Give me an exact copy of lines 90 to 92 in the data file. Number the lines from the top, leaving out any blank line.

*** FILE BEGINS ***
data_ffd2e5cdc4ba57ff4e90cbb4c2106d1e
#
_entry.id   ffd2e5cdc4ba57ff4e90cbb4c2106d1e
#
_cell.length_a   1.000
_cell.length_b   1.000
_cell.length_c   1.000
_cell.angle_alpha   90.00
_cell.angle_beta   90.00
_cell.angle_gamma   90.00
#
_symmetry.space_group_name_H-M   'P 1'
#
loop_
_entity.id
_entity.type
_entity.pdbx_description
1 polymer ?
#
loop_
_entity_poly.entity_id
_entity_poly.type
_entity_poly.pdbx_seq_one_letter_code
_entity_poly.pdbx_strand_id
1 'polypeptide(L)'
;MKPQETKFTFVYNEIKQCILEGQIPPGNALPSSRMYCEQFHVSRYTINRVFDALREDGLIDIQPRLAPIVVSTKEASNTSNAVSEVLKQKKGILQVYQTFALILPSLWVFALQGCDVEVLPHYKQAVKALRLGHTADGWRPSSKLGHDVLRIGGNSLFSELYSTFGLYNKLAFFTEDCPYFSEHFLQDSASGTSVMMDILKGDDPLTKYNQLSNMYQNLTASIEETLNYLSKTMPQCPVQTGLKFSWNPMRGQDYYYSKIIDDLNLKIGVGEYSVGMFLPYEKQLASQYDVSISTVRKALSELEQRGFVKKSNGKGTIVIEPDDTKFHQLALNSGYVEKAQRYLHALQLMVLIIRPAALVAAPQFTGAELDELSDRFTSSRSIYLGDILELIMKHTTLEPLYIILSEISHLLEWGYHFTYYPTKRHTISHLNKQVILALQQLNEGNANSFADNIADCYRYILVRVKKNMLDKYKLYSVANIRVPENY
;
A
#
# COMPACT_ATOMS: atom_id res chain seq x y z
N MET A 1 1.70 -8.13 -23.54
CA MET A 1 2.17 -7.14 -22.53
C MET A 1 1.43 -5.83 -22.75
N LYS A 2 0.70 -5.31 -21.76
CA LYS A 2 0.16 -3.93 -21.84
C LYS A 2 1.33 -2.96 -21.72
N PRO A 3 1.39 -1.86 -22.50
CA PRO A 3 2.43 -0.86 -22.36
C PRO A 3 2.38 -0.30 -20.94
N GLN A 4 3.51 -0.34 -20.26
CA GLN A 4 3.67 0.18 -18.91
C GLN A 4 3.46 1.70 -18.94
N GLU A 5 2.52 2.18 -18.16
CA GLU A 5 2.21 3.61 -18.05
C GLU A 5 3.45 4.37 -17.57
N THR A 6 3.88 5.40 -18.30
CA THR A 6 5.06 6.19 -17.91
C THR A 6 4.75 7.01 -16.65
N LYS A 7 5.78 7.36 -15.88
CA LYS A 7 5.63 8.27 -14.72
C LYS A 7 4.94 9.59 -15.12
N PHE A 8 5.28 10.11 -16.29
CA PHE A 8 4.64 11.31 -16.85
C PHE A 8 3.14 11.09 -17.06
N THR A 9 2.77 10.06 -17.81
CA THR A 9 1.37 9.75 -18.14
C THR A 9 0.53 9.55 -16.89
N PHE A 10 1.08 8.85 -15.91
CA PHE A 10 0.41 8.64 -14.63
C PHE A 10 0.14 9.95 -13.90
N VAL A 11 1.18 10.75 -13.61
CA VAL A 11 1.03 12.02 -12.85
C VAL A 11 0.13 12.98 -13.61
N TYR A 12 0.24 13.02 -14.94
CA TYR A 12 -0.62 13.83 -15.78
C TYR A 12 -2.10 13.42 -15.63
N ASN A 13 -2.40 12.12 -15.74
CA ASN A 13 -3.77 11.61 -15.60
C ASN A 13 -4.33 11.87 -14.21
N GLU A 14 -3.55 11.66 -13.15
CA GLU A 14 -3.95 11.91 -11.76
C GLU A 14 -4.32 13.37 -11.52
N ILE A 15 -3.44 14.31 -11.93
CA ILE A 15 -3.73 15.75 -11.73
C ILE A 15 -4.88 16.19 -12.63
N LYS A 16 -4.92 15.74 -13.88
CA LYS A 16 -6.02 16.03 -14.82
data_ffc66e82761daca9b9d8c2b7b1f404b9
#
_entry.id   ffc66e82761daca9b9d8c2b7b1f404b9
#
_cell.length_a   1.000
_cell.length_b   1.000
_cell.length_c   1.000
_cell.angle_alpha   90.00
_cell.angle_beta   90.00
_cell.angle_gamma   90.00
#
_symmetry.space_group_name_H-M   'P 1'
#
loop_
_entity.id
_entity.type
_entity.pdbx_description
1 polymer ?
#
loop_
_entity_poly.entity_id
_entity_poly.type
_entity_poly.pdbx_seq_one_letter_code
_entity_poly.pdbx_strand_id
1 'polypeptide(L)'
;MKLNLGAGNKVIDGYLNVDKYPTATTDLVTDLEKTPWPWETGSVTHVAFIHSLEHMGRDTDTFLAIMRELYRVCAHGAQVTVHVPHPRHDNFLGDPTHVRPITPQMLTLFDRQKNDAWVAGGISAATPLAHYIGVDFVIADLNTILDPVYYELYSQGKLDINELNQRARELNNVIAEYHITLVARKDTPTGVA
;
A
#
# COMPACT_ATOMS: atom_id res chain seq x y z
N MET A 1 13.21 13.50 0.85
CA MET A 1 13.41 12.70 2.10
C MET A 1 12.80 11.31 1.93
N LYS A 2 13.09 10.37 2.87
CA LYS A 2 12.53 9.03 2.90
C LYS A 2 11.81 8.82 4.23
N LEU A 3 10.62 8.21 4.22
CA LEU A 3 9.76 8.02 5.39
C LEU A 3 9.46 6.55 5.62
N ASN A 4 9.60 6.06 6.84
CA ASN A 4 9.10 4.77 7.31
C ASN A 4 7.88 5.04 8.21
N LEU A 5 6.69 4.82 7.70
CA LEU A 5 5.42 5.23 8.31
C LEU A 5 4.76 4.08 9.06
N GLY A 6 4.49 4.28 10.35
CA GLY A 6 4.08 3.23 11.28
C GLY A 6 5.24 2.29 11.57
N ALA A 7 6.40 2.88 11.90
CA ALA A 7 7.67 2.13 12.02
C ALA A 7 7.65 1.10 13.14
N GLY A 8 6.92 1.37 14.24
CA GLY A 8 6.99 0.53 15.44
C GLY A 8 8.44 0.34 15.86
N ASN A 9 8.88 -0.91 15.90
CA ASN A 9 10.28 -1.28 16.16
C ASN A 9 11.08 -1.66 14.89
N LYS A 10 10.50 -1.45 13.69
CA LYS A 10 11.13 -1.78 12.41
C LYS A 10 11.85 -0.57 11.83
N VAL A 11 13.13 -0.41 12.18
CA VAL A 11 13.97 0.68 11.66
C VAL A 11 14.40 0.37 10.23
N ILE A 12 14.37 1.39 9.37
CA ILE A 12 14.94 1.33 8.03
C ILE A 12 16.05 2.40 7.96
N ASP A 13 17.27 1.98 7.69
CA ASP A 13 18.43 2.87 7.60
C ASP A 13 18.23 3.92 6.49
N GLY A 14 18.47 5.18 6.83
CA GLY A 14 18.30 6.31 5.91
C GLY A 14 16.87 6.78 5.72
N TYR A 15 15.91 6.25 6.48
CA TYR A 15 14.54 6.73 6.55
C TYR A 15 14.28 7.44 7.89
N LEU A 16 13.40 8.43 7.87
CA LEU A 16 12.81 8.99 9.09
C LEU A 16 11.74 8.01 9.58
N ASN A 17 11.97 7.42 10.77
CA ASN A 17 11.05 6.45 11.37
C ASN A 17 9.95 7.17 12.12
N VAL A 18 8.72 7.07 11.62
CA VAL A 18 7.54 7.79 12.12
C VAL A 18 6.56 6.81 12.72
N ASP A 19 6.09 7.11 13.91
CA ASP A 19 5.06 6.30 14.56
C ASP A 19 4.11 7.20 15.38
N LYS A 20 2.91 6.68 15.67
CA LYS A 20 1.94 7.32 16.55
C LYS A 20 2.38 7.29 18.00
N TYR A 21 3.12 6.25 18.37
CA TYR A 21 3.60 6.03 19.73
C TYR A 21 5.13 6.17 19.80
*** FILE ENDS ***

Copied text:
#
loop_
_entity.id